I challenged myself to improve my skills this year by studying what people are doing in this industry.  I can think of no better way than being a part of a project like this.  Where else do you get to see over 60 visualizations (on average) of the same data set?  This is an amazing learning opportunity to see how others see data, how they visualized it, their use of chart type, color, design, interactivity, storytelling, etc.  It is always good to expand your data literacy by working with unfamiliar data.  And, bonus time…Andy K. does all the data prep for you.

I became a part of the larger community.  A community where everyone is so willing to help, provide constructive feedback, be a sounding board for ideas, and the chance to interact with other data geeks.  A great friend of mine always says, “Your vibe attracts your tribe”.  This is so true.  I now have an endless list of people I can (and do) easily reach out to if I need help.  Being a part of this community afforded me the opportunity to start this blog with Pooja Gandhi, add a new co-worker in Rody Zakovich, and to be named a Tableau Ambassador.  I don’t think any of these things would have happened without #MakeoverMonday.  The community was also on full display at the Tableau Conference where Twitter data friends suddenly become real friends over data and beers.  If I ever travel somewhere, I am sure I now know someone close by to meet-up with!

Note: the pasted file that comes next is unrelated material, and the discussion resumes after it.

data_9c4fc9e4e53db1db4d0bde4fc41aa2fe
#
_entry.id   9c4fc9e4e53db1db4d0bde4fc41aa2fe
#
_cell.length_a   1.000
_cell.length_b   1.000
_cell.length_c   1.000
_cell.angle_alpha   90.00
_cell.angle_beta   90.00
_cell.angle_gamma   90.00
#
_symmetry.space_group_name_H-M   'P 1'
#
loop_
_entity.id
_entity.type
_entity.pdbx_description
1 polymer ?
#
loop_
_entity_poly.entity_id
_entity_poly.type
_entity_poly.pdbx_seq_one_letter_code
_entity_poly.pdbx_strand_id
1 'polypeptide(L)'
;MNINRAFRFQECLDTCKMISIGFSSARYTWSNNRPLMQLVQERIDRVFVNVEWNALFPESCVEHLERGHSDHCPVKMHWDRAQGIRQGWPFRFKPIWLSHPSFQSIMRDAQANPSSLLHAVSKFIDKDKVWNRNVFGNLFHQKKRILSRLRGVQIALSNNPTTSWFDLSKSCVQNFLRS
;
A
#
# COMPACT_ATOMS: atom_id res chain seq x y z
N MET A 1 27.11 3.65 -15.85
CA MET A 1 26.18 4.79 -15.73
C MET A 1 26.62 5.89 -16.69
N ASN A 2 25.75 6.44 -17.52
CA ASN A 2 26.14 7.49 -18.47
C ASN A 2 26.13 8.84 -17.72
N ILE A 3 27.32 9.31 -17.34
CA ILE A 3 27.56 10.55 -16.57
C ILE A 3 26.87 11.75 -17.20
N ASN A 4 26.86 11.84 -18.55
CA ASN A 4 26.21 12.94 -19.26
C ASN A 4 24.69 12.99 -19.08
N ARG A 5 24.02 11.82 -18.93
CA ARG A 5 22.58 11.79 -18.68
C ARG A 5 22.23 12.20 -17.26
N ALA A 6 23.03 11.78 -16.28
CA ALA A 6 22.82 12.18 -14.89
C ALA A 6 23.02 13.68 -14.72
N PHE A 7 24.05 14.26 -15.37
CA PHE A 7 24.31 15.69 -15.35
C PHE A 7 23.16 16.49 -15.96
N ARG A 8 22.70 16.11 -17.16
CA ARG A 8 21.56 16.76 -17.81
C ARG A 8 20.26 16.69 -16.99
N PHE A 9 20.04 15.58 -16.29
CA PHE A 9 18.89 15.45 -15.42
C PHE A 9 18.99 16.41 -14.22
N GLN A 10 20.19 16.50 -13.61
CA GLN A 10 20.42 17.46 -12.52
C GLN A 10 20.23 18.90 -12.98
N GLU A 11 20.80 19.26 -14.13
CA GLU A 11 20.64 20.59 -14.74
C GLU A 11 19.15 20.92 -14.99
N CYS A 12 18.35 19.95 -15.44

Expanded Portfolio of Work.  I was already a Tableau Public junkie before #MakeoverMonday, but now about half of my public visualizations are makeovers.  The more of these challenges you complete, the more work you will have in the future to show a prospective employer.  As I write this, I have 114 workbooks on Tableau Public.  An employer can get a pretty good idea of your skill level just from looking at a few of these.  If you had a choice of two equal candidates and one had over a hundred workbooks while the other had two, which would you choose?  There have already been #MakeoverMonday hires (including my favorite zen master) as the result of the increased visibility this project offers.

Finally, a BIG THANK YOU to the Andy’s!

I appreciate all of the work that goes into sourcing/cleaning the data, pinning the tweets, interacting with the community.  This has been an amazing learning opportunity for all those involved and a real community success.

So this was my look back at #MakeoverMonday.  I am now looking forward to the next year (and hoping it continues)!

Check out all 52 of my Makeovers here.

Pooja’s are on the left and mine are on the right.